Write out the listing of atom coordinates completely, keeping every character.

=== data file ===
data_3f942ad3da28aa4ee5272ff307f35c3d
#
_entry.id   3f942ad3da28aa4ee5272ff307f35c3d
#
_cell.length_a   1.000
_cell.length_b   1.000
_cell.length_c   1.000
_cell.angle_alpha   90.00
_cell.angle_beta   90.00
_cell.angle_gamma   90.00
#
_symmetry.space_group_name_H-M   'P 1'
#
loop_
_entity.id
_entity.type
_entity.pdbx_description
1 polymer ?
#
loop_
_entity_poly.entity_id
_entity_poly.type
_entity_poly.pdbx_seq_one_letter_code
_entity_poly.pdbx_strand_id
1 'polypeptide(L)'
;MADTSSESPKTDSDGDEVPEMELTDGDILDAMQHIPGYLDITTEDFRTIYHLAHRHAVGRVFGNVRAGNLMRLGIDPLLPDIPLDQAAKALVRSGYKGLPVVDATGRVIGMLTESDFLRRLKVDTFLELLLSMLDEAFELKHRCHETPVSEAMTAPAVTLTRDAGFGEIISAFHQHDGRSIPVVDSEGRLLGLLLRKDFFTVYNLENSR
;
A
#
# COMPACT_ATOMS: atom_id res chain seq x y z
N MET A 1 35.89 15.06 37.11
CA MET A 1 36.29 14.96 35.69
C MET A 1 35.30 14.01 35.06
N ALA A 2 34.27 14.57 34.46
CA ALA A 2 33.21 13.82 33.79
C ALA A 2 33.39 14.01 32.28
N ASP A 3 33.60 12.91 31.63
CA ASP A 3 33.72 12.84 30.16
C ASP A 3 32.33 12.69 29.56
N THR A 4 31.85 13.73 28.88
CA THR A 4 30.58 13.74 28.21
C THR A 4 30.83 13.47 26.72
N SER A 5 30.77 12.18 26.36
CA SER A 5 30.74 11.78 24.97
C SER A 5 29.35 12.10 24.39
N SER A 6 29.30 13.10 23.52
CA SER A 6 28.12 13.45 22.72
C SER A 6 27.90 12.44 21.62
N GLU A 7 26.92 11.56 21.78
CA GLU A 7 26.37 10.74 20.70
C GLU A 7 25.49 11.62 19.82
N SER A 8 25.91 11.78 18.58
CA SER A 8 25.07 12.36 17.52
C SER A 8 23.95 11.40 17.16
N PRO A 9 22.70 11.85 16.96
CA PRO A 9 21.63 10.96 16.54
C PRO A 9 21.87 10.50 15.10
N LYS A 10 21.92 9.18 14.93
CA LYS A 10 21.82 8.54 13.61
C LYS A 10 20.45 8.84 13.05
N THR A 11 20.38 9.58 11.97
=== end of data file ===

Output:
data_3f942ad3da28aa4ee5272ff307f35c3d
#
_entry.id   3f942ad3da28aa4ee5272ff307f35c3d
#
_cell.length_a   1.000
_cell.length_b   1.000
_cell.length_c   1.000
_cell.angle_alpha   90.00
_cell.angle_beta   90.00
_cell.angle_gamma   90.00
#
_symmetry.space_group_name_H-M   'P 1'
#
loop_
_entity.id
_entity.type
_entity.pdbx_description
1 polymer ?
#
loop_
_entity_poly.entity_id
_entity_poly.type
_entity_poly.pdbx_seq_one_letter_code
_entity_poly.pdbx_strand_id
1 'polypeptide(L)'
;MADTSSESPKTDSDGDEVPEMELTDGDILDAMQHIPGYLDITTEDFRTIYHLAHRHAVGRVFGNVRAGNLMRLGIDPLLPDIPLDQAAKALVRSGYKGLPVVDATGRVIGMLTESDFLRRLKVDTFLELLLSMLDEAFELKHRCHETPVSEAMTAPAVTLTRDAGFGEIISAFHQHDGRSIPVVDSEGRLLGLLLRKDFFTVYNLENSR
;
A
#
# COMPACT_ATOMS: atom_id res chain seq x y z
N MET A 1 35.89 15.06 37.11
CA MET A 1 36.29 14.96 35.69
C MET A 1 35.30 14.01 35.06
N ALA A 2 34.27 14.57 34.46
CA ALA A 2 33.21 13.82 33.79
C ALA A 2 33.39 14.01 32.28
N ASP A 3 33.60 12.91 31.63
CA ASP A 3 33.72 12.84 30.16
C ASP A 3 32.33 12.69 29.56
N THR A 4 31.85 13.73 28.88
CA THR A 4 30.58 13.74 28.21
C THR A 4 30.83 13.47 26.72
N SER A 5 30.77 12.18 26.36
CA SER A 5 30.74 11.78 24.97
C SER A 5 29.35 12.10 24.39
N SER A 6 29.30 13.10 23.52
CA SER A 6 28.12 13.45 22.72
C SER A 6 27.90 12.44 21.62
N GLU A 7 26.92 11.56 21.78
CA GLU A 7 26.37 10.74 20.70
C GLU A 7 25.49 11.62 19.82
N SER A 8 25.91 11.78 18.58
CA SER A 8 25.07 12.36 17.52
C SER A 8 23.95 11.40 17.16
N PRO A 9 22.70 11.85 16.96
CA PRO A 9 21.63 10.96 16.54
C PRO A 9 21.87 10.50 15.10
N LYS A 10 21.92 9.18 14.93
CA LYS A 10 21.82 8.54 13.61
C LYS A 10 20.45 8.84 13.05
N THR A 11 20.38 9.58 11.97